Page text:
You can’t always convince customers to buy your goods or services just because you know best.  Customers want to hear, “You can double sales and long-term brand loyalty with just a ten percent increase in the quality of the base materials that you use to build your product.”  When you present the advantages up-front, they will listen more closely to solutions that they may have never considered.  With the right incentive, they may choose to pay slightly more to improve their product quality, rather than just modernize the packaging, as they originally requested.

By Remaining True to Your Principles, You Instill Customer Confidence and Boost the Success of Your Business

Here’s a story that illustrates how sticking with your convictions can make a major difference to your customers — and to your own business.  Five years ago, a new customer came to a full service print shop seeking a new supply of the black and white leaflets that he periodically distributed in neighborhoods to sell his lawn services.  The printer advised that people are less likely to toss well-designed color brochures, which convey a more professional image.  The customer recognized the value of this advice and even used the printer’s in-house designer to upgrade the look of his advertising.  He spent more on his new brochures, but that increase was more than offset by the significant increase of new business those brochures generated over the response rate generated by his leaflets during the same period in the prior year. From that point on, he became a loyal customer, turning to the printer for all of his marketing material needs.  And to this day, he continues to send many new customers to the printer.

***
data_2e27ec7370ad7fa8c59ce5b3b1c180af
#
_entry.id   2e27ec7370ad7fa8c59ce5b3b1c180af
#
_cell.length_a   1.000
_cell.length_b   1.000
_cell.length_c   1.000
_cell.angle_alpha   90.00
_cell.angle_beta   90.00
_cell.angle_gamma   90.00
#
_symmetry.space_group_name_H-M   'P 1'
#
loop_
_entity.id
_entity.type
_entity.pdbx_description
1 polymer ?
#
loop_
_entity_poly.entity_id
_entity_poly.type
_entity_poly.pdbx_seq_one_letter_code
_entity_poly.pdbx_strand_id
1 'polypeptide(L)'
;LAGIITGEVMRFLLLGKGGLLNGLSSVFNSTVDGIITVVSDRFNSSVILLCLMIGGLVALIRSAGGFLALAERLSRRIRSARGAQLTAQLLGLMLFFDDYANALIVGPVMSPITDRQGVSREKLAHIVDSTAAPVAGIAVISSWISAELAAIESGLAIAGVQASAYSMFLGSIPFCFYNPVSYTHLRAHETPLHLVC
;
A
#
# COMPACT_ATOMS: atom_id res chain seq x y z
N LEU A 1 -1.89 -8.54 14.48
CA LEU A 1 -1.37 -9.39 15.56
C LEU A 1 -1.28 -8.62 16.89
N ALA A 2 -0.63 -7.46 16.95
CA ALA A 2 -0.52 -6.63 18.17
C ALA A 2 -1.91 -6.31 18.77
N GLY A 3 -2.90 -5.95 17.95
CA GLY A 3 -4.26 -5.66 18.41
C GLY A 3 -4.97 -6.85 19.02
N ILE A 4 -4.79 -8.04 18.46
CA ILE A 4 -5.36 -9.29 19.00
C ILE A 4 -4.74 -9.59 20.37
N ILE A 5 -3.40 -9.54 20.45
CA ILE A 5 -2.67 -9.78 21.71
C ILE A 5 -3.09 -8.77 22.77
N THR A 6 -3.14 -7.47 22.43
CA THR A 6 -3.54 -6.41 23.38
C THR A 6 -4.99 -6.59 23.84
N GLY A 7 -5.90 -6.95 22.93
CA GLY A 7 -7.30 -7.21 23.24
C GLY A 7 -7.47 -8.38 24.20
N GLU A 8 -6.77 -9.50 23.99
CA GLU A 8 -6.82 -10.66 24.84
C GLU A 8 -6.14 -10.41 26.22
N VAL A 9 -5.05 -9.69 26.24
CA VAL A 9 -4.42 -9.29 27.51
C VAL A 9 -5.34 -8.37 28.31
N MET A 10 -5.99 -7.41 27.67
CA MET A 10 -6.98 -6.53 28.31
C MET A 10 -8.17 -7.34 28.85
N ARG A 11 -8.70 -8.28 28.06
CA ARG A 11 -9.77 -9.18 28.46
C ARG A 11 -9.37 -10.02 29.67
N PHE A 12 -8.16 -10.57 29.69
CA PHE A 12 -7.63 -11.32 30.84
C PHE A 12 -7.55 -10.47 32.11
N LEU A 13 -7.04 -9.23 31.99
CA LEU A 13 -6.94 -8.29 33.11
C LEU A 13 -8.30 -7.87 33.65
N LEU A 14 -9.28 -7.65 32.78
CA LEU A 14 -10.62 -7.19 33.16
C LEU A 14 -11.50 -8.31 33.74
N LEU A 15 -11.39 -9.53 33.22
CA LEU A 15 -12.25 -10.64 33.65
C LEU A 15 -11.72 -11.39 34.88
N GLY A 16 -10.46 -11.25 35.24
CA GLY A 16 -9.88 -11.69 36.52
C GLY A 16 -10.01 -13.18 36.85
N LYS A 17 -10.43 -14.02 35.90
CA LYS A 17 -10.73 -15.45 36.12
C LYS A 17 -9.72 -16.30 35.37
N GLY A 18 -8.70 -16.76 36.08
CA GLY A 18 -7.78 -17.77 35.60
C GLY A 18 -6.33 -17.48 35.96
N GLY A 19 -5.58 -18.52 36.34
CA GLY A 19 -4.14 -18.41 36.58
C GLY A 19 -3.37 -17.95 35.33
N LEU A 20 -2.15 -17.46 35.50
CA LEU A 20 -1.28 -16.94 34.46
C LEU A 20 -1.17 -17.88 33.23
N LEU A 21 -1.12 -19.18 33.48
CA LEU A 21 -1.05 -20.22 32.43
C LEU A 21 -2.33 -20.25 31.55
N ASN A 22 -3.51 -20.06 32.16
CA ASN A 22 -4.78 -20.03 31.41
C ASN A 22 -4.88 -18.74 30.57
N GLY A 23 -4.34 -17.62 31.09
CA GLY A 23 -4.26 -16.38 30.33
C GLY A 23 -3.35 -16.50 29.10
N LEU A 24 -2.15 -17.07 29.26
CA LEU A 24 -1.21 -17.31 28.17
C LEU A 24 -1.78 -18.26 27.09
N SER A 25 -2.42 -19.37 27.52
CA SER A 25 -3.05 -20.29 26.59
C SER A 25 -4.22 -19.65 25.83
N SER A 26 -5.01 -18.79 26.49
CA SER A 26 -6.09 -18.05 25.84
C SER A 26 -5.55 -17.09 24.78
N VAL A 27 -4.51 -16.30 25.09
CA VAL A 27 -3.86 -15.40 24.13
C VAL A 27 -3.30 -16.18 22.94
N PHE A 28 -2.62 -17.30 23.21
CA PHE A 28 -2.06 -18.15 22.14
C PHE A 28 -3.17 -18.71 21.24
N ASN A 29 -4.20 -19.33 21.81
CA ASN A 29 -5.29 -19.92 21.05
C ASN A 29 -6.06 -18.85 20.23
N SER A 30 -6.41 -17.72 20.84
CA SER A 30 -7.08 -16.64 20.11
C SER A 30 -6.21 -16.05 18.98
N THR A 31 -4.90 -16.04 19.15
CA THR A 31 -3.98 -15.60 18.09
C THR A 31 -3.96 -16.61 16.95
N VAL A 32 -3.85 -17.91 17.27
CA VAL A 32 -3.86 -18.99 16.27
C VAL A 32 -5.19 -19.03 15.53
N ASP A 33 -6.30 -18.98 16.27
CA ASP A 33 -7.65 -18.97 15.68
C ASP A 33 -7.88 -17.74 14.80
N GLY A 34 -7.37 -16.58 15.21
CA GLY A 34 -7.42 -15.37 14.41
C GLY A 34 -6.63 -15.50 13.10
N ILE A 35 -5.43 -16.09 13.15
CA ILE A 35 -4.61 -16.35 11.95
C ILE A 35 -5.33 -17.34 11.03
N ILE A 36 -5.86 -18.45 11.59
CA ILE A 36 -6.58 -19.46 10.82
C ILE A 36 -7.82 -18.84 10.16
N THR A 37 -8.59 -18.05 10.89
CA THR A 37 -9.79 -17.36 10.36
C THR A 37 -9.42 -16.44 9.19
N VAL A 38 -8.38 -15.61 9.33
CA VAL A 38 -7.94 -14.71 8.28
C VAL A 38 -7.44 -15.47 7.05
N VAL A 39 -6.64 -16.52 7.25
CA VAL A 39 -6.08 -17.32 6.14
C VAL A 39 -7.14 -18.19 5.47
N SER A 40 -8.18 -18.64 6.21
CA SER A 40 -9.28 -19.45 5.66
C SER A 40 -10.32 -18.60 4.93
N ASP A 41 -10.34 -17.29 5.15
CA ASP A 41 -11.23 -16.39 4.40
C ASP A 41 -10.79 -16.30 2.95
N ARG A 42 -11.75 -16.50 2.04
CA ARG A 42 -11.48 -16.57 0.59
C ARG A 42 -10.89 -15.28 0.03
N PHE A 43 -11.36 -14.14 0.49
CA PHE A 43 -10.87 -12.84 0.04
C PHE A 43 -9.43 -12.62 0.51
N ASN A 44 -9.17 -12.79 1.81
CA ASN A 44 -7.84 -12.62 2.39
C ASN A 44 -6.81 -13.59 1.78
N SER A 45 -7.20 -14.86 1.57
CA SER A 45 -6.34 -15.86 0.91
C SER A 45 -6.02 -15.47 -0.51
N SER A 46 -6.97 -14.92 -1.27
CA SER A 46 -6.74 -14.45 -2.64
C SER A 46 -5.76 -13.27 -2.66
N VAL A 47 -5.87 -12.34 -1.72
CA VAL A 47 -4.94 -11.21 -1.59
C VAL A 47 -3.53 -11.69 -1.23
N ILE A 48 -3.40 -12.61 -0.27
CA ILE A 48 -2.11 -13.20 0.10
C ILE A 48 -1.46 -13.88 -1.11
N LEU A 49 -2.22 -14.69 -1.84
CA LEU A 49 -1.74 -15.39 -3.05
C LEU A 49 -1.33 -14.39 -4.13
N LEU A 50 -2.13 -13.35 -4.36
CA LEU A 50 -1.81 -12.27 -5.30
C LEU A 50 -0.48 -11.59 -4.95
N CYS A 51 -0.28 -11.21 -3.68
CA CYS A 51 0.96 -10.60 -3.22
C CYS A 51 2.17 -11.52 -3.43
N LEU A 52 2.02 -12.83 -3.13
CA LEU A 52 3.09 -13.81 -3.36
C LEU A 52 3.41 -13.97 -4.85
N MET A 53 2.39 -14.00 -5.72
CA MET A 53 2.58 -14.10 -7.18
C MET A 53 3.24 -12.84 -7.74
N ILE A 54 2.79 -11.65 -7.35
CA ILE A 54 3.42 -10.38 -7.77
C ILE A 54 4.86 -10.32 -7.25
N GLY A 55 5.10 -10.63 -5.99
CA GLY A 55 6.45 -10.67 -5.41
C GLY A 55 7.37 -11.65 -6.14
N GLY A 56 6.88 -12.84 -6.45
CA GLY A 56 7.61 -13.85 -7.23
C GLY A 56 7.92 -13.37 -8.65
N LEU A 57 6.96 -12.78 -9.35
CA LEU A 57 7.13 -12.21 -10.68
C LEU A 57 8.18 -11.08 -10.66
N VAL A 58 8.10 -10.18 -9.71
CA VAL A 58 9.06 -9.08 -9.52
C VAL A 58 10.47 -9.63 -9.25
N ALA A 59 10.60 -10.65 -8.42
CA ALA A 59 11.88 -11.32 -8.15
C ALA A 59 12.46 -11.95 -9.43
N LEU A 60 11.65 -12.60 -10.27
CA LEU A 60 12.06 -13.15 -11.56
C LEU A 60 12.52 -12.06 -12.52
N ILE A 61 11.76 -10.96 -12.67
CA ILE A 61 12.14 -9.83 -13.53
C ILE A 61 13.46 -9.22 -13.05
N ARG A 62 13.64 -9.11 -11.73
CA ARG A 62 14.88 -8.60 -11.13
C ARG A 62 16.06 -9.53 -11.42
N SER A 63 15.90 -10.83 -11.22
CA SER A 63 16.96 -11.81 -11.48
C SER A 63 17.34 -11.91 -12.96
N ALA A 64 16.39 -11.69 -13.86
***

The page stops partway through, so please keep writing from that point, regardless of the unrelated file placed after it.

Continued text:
Your customers may need convincing, but they rely on your knowledge and experience to get the greatest value from your goods and services, even if you sell them something vastly different from what they initially wanted.  The printer addressed his customer’s wants by focusing on what he really needed.  When you take this approach with your customers, you will not have to rely on a hard sell approach to develop a loyal customer base.